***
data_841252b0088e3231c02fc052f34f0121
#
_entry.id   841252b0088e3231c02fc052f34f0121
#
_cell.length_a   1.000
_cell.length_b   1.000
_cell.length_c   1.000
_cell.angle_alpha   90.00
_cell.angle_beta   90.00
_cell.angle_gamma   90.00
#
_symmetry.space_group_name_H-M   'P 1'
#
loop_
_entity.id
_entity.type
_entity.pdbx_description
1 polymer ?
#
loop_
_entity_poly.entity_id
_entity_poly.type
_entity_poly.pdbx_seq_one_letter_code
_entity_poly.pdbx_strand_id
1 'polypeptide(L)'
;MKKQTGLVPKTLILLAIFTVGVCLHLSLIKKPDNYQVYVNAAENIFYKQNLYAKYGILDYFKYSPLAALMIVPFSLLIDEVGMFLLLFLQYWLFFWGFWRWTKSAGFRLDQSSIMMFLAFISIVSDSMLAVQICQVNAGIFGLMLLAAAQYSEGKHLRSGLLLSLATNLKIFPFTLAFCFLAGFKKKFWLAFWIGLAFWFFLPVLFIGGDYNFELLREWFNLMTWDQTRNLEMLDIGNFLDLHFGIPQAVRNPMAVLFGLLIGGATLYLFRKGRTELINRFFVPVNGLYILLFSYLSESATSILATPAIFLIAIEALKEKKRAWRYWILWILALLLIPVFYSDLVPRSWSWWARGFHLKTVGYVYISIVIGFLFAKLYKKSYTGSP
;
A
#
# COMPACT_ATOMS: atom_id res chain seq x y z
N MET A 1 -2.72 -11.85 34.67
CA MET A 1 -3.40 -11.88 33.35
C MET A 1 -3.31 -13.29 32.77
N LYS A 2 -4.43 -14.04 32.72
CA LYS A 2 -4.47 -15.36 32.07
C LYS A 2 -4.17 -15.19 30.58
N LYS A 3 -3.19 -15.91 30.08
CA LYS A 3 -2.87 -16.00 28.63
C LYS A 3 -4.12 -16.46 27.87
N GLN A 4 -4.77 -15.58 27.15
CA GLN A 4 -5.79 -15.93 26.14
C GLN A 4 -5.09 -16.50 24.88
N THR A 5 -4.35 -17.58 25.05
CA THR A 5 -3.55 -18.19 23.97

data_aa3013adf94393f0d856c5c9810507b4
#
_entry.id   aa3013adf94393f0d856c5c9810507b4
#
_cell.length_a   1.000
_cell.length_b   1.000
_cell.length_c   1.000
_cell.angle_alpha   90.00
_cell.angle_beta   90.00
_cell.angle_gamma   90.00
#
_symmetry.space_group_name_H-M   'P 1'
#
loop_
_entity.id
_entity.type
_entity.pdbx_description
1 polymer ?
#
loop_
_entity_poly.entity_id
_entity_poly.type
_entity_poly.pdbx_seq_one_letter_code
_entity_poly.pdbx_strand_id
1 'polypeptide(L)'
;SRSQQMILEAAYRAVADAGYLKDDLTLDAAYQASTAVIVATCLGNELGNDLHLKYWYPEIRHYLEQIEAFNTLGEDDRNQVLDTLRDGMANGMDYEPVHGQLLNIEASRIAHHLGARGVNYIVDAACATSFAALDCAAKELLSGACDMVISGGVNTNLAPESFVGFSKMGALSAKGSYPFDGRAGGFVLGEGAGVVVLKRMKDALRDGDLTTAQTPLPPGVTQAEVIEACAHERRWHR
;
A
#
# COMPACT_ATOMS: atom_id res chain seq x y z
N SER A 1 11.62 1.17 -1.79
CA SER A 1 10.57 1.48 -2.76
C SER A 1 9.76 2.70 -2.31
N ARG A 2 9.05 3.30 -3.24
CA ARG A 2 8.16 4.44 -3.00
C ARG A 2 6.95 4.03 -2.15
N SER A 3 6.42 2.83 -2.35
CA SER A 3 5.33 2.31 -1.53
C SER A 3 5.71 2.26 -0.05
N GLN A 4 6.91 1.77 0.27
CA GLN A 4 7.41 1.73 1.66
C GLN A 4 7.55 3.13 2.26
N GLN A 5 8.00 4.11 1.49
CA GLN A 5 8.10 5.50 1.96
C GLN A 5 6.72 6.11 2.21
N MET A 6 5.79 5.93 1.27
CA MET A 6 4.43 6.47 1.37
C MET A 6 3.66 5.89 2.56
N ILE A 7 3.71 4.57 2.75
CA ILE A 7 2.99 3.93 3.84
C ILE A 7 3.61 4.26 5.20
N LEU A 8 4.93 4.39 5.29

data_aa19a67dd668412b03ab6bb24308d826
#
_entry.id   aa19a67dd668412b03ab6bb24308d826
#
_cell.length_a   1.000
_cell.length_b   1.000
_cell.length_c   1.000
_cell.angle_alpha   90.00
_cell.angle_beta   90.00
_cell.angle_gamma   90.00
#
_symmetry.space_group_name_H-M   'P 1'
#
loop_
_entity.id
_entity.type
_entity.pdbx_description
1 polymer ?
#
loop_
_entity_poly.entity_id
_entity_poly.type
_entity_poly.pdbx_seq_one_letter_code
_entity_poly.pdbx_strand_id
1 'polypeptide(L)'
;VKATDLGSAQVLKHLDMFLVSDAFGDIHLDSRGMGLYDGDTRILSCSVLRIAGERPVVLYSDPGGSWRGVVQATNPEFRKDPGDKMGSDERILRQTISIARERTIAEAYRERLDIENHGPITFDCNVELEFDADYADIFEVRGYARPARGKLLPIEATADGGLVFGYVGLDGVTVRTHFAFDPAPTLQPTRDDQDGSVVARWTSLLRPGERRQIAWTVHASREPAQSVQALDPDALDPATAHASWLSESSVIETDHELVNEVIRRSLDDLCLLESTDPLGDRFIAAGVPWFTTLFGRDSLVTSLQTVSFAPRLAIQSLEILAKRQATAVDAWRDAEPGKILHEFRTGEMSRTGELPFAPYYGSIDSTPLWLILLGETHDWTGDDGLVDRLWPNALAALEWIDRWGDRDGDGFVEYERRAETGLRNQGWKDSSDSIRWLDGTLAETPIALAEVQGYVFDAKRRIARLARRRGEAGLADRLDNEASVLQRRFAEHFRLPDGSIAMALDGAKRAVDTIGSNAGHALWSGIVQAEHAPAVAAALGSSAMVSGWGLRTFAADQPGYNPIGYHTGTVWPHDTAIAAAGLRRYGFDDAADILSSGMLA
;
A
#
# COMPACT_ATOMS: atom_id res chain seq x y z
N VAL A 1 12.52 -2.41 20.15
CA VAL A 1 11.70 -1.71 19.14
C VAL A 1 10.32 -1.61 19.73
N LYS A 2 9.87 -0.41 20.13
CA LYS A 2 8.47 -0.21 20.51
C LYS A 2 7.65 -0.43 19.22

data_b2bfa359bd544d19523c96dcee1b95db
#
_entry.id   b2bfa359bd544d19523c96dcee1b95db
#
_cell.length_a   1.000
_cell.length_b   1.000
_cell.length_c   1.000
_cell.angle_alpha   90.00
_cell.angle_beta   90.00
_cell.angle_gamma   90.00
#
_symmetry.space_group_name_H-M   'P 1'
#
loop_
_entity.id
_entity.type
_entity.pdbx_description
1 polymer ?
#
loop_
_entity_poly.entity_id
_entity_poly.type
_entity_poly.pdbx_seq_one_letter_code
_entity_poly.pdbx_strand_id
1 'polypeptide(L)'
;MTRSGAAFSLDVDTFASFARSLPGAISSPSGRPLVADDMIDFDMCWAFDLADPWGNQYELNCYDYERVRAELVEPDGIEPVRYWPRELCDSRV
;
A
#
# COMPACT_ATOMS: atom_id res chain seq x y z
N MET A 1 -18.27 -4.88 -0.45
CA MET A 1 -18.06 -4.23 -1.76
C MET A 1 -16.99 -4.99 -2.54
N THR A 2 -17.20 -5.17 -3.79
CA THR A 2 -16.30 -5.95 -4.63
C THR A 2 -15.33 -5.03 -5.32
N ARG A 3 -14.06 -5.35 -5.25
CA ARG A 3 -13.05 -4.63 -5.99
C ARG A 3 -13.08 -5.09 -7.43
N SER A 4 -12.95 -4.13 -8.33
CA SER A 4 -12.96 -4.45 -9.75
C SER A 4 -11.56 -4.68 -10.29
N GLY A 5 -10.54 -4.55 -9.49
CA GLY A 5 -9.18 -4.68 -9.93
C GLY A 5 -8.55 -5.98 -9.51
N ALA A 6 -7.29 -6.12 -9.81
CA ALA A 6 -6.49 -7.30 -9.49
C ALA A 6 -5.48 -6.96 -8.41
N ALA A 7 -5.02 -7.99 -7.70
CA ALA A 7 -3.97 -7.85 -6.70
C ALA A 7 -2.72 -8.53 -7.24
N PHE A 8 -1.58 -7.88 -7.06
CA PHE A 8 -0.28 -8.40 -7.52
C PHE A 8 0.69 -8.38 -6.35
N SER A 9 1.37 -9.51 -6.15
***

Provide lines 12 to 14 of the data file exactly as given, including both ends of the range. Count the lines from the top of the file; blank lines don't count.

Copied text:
_symmetry.space_group_name_H-M   'P 1'
#
loop_